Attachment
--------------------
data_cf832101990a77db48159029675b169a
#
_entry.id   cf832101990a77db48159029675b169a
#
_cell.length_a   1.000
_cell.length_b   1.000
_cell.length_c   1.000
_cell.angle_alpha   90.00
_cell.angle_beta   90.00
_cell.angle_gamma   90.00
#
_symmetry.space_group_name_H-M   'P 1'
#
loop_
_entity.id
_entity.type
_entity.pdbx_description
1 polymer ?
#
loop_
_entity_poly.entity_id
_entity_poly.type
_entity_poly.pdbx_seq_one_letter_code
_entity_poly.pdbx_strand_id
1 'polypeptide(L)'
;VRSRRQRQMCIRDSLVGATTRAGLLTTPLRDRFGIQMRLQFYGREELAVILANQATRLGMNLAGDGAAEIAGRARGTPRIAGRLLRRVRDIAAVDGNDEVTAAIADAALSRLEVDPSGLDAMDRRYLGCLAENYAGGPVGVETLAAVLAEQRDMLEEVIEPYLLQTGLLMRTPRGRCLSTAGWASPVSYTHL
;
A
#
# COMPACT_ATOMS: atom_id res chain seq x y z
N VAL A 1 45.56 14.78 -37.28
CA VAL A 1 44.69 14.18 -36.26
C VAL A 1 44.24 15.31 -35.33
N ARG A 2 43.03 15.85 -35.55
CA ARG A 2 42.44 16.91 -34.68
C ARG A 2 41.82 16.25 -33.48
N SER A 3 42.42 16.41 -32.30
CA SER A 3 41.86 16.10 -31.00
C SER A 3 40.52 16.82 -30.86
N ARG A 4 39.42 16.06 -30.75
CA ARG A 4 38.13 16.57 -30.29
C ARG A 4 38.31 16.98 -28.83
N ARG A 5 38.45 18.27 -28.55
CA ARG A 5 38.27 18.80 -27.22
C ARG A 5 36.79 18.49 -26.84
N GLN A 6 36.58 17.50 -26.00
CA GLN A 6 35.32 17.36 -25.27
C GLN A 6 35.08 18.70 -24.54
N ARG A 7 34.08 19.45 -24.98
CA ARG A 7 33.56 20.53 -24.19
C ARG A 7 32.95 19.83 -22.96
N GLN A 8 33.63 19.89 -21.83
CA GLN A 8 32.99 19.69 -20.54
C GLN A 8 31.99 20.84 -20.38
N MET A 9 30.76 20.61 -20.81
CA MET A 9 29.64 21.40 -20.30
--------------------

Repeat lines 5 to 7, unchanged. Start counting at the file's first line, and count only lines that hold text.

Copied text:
_cell.length_a   1.000
_cell.length_b   1.000
_cell.length_c   1.000